For the majority of end-stage heart failure patients, a heart transplant is the treatment of choice, but only a small subset of the population can get a heart transplant because of a dire shortage of donor hearts. The wait time for a donor heart depends on the severity of a person’s heart failure.
“In the past, many people would die waiting for a heart transplant,” said David Joyce, MD, cardiothoracic surgeon at Froedtert & MCW Froedtert Hospital. “Now, we have many new therapies and technologies that can buy people more time while they wait, and mechanical circulatory support is an essential alternative for many people as the number of people on the wait list grows exponentially.”
Ventricular assist device
A ventricular assist device, also known as a VAD, pumps blood from the lower chambers of the heart to the rest of the body. Different types of VADs are used depending on an individual’s needs. VADs allow some people to survive up to ten years while waiting for a donor heart to become available. The devices can be used as a bridge to transplant, or, for people who are not good transplant candidates, VADs can be used as destination therapy. In this case, the device is a permanent treatment.
Total artificial heart
A total artificial heart (TAH) is a pump that replaces both of the heart’s ventricles and pumps blood out of the heart to the rest of the body. An external, rechargeable driver delivers compressed air through tubes that come out of a person’s side, which help blood flow to the heart. The driver is portable and can be carried around in a backpack.
Froedtert & MCW physicians are participating in a national clinical trial to see if people can live permanently with a total artificial heart.
“This is the only FDA-approved biventricular device that can support the patient, but it is only approved as a bridge to transplant,” said Dr. David Joyce, who is the primary investigator of the study at Froedtert & MCW Froedtert Hospital. “This trial evaluates the device as ‘destination therapy’ for patients who are not eligible for a transplant or a left ventricular assist device.”
David Joyce’s father, Lyle Joyce, MD, was on the team that implanted the first total artificial heart in 1982. Dr. Lyle Joyce is now a cardiothoracic surgeon at Froedtert & MCW Froedtert Hospital.
Extracorporeal membrane oxygenation
In addition to VADs and TAHs, extracorporeal membrane oxygenation (ECMO) is another treatment that serves as a bridge to heart transplant. People who need ECMO are in severe and life-threatening condition. The ECMO machine offers life support by taking over heart and lung function and pumps blood through an external circuit.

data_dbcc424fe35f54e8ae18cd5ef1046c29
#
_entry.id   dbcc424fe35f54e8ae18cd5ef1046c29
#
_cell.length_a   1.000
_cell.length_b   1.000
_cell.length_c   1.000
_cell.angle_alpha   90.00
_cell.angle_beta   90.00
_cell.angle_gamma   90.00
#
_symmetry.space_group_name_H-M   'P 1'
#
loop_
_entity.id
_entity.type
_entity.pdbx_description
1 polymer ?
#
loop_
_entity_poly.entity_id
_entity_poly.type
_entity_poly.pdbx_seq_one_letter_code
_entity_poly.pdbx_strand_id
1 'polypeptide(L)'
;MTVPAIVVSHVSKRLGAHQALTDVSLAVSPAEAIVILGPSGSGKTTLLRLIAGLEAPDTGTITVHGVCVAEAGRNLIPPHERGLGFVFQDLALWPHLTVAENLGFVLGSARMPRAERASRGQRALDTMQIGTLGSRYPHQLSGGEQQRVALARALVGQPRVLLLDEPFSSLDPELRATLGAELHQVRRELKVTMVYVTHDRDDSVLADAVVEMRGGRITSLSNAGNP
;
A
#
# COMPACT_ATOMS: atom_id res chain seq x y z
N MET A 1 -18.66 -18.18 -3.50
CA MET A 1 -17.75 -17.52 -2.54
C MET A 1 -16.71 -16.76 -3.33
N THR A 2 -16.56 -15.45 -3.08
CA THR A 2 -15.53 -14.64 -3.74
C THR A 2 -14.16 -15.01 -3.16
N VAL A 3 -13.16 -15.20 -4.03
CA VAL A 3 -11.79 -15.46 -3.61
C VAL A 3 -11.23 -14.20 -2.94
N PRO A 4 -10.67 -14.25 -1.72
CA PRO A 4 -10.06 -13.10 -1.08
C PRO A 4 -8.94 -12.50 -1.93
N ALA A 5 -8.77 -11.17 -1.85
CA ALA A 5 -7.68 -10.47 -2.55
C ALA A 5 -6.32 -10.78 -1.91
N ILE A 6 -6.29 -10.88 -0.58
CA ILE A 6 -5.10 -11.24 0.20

“Of the menu of options that are available in the management of advanced heart failure, our program is one of the only ones in the country with deep expertise and experience in every strategy that exists,” said Dr. David Joyce. “We are also innovators in our field. When our patients require something extraordinary, we have the expertise and vision to identify strategies to address problems that would otherwise be unsolvable.”
Educating people to become organ donors will widen the donor pool, but Dr. Joyce said the only way to increase the number of heart transplants is to increase the number of acceptable donor organs.
“We are making plans to use technology that will allow us to preserve donor hearts for longer periods of time and therefore travel greater distances to retrieve them,” Dr. David Joyce said. “We are also exploring how to adapt a technique that is very important in England and Australia to increase transplant rates, which uses donor hearts that would typically be discarded.”
The bottom line
In 2018, there were more organ transplants in the United States than ever before. According to the United Network for Organ Sharing (UNOS), the nonprofit organization under contract by the government to manage the country’s transplant system, there were more than 36,500 transplants nationwide and nearly 6,900 living donor transplants — the highest total of living donor transplants in more than a decade11 — and despite this, there is still a shortage of donor organs. Registering to be an organ donor is an important step to bridge this gap and help saves lives.
For more information about organ donation, visit: froedtert.com/donatelife.
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I had a double lung transplant 12/16/18 by Dr David Joyce. He’s a wonderful surgeon. The whole transplant team is awesome. The nurses, respiratory therapist, physical therapy and the coordinators Jen and Tammy. So willing to help and truly care about the patients. I also can’t say enough for my pulmonologist Dr Kenneth Presberg. Thank you all. Now sign up to donate life 💚🦋